A tax appeal battle is going into extra innings.
The Kansas Court of Appeals will get a chance to referee a property tax challenge that triggered formation of a Douglas County tax protest organization.
Don Cashatt, 2714 Iowa, who has been battling county officials for more than a year over his 177-percent property valuation increase, will appeal a Douglas County District judge's ruling in favor of the county, said Jim Jesse, who Cashatt has retained as his new attorney.
Cashatt believes the county appraiser was out of line when he considered the encroachment of commercial development in increasing the valuation on Cashatt's home, Jesse said.
The valuation on his home jumped from $72,500 in 1993 to $201,130 a year later. That boosted his tax bill to $2,762. The house, which was part of a rural subdivision when the Cashatts moved there nearly 30 years ago, now is surrounded by businesses.
Douglas County District Judge Ralph King sided with the county in a ruling earlier this month.
``With all due respect, we think that Judge King's order was wrong,'' Jesse said. Cashatt ``is being essentially singled out because of his location. He is not being treated fairly and equally with other homeowners.''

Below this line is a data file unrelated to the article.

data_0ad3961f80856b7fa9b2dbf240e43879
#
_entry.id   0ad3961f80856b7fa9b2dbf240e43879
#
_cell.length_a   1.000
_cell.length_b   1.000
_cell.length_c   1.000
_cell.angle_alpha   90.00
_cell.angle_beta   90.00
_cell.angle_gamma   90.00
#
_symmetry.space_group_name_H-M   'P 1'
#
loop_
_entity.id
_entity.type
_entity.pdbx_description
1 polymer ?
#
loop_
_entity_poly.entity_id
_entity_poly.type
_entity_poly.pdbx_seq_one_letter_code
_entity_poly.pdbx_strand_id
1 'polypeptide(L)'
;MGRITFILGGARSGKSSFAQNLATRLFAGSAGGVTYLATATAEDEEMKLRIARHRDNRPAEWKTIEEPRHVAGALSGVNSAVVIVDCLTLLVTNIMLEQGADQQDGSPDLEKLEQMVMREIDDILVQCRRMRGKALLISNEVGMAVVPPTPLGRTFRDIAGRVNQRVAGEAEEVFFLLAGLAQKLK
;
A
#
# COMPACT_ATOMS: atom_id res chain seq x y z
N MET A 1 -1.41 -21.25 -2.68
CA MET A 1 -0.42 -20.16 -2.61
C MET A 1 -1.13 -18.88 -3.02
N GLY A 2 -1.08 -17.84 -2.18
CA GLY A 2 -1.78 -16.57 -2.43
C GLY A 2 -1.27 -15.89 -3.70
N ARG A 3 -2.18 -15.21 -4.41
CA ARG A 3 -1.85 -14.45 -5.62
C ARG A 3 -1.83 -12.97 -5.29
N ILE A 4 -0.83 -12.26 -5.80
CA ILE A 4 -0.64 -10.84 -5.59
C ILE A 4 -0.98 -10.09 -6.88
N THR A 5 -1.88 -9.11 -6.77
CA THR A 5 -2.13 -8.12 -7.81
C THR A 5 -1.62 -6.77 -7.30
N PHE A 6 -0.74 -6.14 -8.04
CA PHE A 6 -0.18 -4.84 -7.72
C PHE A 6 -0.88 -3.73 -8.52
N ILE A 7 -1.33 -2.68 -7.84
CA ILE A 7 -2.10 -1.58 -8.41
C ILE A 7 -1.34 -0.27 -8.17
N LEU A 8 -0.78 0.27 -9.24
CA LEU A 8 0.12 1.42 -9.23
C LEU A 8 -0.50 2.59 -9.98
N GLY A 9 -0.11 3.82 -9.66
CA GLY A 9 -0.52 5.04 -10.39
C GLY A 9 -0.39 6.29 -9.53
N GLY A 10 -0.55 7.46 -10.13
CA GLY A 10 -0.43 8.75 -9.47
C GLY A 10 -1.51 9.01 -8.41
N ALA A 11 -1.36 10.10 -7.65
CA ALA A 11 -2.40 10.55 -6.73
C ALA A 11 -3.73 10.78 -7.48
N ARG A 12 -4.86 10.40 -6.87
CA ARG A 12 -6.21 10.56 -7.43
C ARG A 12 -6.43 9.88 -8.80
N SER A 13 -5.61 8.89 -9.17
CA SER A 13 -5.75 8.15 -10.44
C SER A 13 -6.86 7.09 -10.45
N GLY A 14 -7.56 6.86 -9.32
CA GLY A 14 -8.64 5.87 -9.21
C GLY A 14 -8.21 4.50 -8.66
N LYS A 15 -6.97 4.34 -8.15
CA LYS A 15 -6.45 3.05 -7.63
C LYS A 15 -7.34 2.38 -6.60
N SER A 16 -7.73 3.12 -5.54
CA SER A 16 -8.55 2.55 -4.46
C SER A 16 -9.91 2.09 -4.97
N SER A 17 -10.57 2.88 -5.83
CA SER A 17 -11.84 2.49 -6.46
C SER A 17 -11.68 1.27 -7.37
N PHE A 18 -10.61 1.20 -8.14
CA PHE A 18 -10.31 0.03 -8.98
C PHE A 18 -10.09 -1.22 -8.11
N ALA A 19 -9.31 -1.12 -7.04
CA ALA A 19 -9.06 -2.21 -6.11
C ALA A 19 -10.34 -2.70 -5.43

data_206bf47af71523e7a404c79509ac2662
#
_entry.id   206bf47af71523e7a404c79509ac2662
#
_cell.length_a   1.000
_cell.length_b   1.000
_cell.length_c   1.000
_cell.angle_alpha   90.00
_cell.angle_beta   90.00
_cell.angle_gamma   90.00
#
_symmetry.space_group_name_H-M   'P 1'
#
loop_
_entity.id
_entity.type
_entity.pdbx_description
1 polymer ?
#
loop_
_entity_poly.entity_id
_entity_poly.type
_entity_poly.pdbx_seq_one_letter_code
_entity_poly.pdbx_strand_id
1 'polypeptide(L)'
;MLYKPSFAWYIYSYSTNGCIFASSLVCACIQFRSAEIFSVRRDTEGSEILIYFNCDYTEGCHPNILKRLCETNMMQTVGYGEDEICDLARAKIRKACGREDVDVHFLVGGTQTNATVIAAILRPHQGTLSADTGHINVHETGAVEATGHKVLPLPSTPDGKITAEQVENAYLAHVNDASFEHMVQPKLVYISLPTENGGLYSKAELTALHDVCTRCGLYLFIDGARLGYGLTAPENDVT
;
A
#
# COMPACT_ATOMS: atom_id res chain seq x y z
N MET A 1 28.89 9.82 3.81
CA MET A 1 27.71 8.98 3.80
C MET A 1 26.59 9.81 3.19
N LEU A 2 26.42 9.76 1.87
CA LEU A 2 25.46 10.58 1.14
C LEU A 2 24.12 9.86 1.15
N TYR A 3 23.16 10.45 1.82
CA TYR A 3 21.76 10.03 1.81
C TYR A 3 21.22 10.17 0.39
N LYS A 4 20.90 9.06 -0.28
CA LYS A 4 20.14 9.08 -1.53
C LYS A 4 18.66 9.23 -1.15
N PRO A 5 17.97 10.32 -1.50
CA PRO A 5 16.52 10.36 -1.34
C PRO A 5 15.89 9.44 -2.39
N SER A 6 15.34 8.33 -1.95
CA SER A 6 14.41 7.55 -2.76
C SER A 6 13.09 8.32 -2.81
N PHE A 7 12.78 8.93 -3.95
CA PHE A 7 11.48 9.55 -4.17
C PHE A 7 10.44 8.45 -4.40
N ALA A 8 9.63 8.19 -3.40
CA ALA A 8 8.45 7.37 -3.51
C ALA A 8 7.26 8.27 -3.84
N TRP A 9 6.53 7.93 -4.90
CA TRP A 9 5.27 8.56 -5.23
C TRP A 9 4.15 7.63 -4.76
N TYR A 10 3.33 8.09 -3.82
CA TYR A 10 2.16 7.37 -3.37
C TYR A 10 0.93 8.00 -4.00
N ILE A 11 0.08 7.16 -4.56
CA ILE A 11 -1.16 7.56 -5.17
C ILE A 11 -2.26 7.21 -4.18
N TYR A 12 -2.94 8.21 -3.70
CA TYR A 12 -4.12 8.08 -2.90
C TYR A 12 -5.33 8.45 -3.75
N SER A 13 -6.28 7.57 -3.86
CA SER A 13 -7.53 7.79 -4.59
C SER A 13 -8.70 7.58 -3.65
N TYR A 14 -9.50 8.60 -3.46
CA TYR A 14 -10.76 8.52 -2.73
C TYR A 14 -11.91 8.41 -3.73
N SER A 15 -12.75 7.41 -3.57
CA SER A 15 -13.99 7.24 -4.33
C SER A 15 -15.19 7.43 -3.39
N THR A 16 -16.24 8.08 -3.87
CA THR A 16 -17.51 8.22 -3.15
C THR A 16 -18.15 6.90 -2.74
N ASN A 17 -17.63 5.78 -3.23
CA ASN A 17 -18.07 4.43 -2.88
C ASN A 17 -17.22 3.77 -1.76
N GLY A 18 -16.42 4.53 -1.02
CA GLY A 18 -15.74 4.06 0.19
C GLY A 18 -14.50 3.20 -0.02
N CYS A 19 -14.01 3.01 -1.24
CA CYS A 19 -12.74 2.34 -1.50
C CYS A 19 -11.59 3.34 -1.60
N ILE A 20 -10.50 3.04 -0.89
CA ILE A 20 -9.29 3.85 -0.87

The county has argued that state law requires property to be appraised for tax purposes at fair market value. Even though Cashatt's house is still zoned residential, county officials believe the proximity of commercial development has increased the value of the property.
Douglas County Commission Chairman Louie McElhaney said location should be a factor in appraisals.
``I think that goes back to valuing ground in Alvamar or ground in East Lawrence. One is worth more than the other,'' McElhaney said.
Cashatt's case became a lightning rod for disgruntled taxpayers and spurred formation of the Douglas County Property Owners' Assn., a tax watchdog group that has signed up more than 200 members.
Jesse said he will be filing a brief on Cashatt's behalf.